I need to convert a table from MySQL to SQLite, but I can't figure out how to convert an enum field, because I can't find ENUM type in SQLite.

The aforementioned field is pType in the following table:

CREATE TABLE `prices` (
    `id` INT(11) NOT NULL AUTO_INCREMENT,
    `pName` VARCHAR(100) NOT NULL DEFAULT '',
    `pType` ENUM('M','R','H') NOT NULL DEFAULT 'M',
    `pField` VARCHAR(50) NULL DEFAULT NULL,
    `pFieldExt` VARCHAR(50) NULL DEFAULT NULL,
    `cmp_id` INT(11) NOT NULL DEFAULT '0',
    PRIMARY KEY (`id`)
)
ENGINE=MyISAM
ROW_FORMAT=DEFAULT

I need a field with only three values for the user to chose, and I would like to enforce that in the DB, not just in my application.

up vote 62 down vote accepted

There is no enum type in SQLite, only the following:

  • NULL
  • INTEGER
  • REAL
  • TEXT
  • BLOB

Source: http://www.sqlite.org/datatype3.html

I'm afraid a small, custom enum table will be required in your case.

  • 22
    Actually "a custom enum table" is a much cleaner design that using real enums – a_horse_with_no_name Mar 14 '11 at 15:55
  • 13
    Why not use CHECK() constraint to allow only three possible strings? – mateusza Jun 19 '13 at 23:31
  • 2
    > allow only three possible strings: Because of storage for the string? – Caleb Paul May 9 '14 at 20:18
  • 1
    @Wideshanks I don't think CHECK() existed at the time I wrote that answer. Unless the string is really short, I'm totally against it. 1 or 2 characters maximum. – MPelletier May 9 '14 at 21:34
  • 3
    @HammanSamuel It's not new, it's resolved as meaning TEXT. On the source page I gave, see point 2.1 on Determination of Column Affinity. – MPelletier Jun 21 '15 at 5:59

SQLite way

CREATE TABLE prices (
 id INTEGER PRIMARY KEY,
 pName TEXT CHECK( LENGTH(pName) <= 100 ) NOT NULL DEFAULT '',
 pType TEXT CHECK( pType IN ('M','R','H') ) NOT NULL DEFAULT 'M',
 pField TEXT CHECK( LENGTH(pField) <= 50 ) NULL DEFAULT NULL,
 pFieldExt TEXT CHECK( LENGTH(pFieldExt) <= 50 ) NULL DEFAULT NULL,
 cmp_id INTEGER NOT NULL DEFAULT '0'
)

To expand on MPelletier’s answer, you can create the tables like so:

CREATE TABLE Price (
  PriceId INTEGER       PRIMARY KEY AUTOINCREMENT NOT NULL,
  Name    VARCHAR(100)  NOT NULL,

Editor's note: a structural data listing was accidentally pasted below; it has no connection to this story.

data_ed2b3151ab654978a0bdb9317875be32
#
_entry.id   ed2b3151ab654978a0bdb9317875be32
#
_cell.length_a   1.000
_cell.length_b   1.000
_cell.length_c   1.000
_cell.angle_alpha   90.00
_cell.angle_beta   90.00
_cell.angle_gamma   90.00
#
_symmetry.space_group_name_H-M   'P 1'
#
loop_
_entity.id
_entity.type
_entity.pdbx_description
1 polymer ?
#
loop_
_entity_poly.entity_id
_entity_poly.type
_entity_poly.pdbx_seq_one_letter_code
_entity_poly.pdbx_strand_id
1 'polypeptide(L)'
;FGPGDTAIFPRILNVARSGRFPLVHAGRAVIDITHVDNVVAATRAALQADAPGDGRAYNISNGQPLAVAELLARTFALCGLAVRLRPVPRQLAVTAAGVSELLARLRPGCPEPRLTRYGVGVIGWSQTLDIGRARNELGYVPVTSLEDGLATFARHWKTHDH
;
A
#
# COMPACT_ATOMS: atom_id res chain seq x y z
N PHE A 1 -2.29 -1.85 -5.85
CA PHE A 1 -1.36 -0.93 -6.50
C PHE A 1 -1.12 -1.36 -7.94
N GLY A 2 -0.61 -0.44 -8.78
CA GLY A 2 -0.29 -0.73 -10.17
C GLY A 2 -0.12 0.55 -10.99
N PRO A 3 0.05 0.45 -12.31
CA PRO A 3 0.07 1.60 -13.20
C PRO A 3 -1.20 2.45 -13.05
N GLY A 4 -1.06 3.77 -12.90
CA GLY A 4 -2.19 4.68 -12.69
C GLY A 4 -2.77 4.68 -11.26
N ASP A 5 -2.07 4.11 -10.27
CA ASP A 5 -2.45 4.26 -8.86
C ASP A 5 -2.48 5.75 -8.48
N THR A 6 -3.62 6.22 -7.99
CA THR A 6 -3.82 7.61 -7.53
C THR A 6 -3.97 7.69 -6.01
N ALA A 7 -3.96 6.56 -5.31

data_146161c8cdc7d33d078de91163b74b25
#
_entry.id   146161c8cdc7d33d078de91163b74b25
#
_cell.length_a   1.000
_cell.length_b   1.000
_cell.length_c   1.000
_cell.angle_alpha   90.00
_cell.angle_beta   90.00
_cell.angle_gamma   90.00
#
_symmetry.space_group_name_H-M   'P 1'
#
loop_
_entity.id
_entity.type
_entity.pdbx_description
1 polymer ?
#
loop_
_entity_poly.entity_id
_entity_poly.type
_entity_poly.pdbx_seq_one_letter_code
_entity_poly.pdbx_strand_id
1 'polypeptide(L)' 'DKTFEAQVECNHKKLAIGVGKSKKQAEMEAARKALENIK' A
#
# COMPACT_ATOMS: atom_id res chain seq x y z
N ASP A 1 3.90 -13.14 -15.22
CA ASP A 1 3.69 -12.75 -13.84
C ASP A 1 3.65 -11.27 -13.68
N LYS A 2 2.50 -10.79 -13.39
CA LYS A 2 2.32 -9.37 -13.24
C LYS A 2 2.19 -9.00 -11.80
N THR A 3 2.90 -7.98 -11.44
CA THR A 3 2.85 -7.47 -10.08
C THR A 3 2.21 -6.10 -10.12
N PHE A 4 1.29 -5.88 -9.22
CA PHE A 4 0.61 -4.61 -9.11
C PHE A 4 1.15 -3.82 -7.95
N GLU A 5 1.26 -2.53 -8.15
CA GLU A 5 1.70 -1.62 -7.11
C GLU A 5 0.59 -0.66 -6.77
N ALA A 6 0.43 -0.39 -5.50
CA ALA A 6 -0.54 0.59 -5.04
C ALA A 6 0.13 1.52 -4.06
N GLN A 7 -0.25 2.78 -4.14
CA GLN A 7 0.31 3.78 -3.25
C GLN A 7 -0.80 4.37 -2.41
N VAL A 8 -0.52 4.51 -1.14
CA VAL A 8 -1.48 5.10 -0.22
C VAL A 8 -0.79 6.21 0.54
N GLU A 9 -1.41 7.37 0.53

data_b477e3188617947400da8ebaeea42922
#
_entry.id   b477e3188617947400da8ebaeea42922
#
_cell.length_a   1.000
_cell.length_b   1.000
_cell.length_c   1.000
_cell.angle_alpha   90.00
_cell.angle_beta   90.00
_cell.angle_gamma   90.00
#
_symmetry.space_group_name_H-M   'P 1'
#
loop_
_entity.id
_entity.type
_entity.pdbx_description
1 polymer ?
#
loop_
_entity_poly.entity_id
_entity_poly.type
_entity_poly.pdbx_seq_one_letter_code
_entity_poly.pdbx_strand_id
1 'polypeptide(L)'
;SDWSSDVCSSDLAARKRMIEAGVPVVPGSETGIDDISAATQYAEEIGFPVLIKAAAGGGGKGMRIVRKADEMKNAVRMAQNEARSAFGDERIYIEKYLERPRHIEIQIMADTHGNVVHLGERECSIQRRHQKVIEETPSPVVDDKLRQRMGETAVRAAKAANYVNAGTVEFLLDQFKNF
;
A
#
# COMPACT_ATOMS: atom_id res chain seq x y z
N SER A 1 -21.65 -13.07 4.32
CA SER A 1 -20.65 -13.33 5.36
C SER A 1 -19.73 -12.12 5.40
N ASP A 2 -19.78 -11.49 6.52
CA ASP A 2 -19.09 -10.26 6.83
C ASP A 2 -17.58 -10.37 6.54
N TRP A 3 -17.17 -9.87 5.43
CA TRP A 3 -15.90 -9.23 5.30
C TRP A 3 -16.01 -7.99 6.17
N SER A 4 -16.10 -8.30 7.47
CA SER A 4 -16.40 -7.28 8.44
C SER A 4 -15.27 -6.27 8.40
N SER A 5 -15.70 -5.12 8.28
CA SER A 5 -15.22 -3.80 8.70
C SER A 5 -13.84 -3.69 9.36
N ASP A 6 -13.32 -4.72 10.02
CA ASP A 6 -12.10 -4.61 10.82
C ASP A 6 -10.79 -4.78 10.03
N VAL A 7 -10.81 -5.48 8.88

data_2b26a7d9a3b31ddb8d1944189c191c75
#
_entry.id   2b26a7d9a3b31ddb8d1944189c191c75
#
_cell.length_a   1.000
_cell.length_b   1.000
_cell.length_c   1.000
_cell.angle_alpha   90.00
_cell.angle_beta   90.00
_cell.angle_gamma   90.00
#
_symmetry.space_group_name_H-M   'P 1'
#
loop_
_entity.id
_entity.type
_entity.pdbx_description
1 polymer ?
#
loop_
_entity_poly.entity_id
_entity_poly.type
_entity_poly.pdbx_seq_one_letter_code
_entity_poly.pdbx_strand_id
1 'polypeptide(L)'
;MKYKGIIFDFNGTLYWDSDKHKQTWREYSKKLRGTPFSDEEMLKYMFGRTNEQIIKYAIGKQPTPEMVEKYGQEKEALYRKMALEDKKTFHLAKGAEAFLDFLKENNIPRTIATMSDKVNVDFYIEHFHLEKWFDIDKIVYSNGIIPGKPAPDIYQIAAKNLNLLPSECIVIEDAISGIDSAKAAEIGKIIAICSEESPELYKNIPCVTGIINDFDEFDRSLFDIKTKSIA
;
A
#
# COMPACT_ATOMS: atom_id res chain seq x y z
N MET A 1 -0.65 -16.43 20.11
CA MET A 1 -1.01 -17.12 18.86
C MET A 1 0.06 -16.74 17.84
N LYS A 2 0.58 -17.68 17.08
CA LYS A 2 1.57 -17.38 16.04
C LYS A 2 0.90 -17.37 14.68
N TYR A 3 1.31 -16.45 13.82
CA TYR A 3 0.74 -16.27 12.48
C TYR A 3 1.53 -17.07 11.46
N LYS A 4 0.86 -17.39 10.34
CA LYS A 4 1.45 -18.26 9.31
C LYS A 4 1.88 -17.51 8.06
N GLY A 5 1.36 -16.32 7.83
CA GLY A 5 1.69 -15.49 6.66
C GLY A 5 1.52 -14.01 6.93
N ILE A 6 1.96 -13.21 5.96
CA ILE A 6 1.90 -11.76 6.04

Type    CHAR(1)       NOT NULL DEFAULT ('M') REFERENCES PriceType(Type)
);

CREATE TABLE PriceType (
  Type    CHAR(1)       PRIMARY KEY NOT NULL,
  Seq     INTEGER
);
INSERT INTO PriceType(Type, Seq) VALUES ('M',1);
INSERT INTO PriceType(Type, Seq) VALUES ('R',2);
INSERT INTO PriceType(Type, Seq) VALUES ('H',3);

Now the enumeration values are available directly in the Price table as they would be using an ENUM: you don’t need to join to the PriceType table to get the Type values, you only need to use it if you want to determine the sequence of the ENUMs.

Foreign key constraints were introduced in SQLite version 3.6.19.

  • 3
    INSERT INTO PriceType(Type, Seq) VALUES ('M',1), ('R',2), ('H',3); Should get you a syntax error. "The first form (with the "VALUES" keyword) creates a single new row in an existing table.": sqlite.org/lang_insert.html. Break it up avoid that: INSERT INTO PriceType(Type, Seq) VALUES ('M',1); INSERT INTO PriceType(Type, Seq) VALUES ('R',2); INSERT INTO PriceType(Type, Seq) VALUES ('H',3); – ahcox Jun 5 '12 at 20:55
  • There was an answer that was meant to be a comment, but now it's gone. Essentially, since SQLite 3.7.11, several entries can be made with INSERT. The corrected syntax still works too. – MPelletier Nov 27 '12 at 17:31
  • 8
    Don't forget to PRAGMA foreign_keys = ON; for every session - because fkeys are disabled by default in sqlite3 – smathy Apr 3 '13 at 4:38
  • 2
    If you wnat to avoid forgetting PRAGMA foreign_keys = ON; then you can set that up in your .sqliterc file in your home directory. – Eradicatore May 5 '13 at 20:46
  • 1
    Also, you may want to use the UNIQUE constraint on Seq. Something like this CREATE TABLE PriceType( Type Char(1) PRIMARY KEY NOT NULL, Seq INTEGER UNIQUE); – Eradicatore May 5 '13 at 21:53

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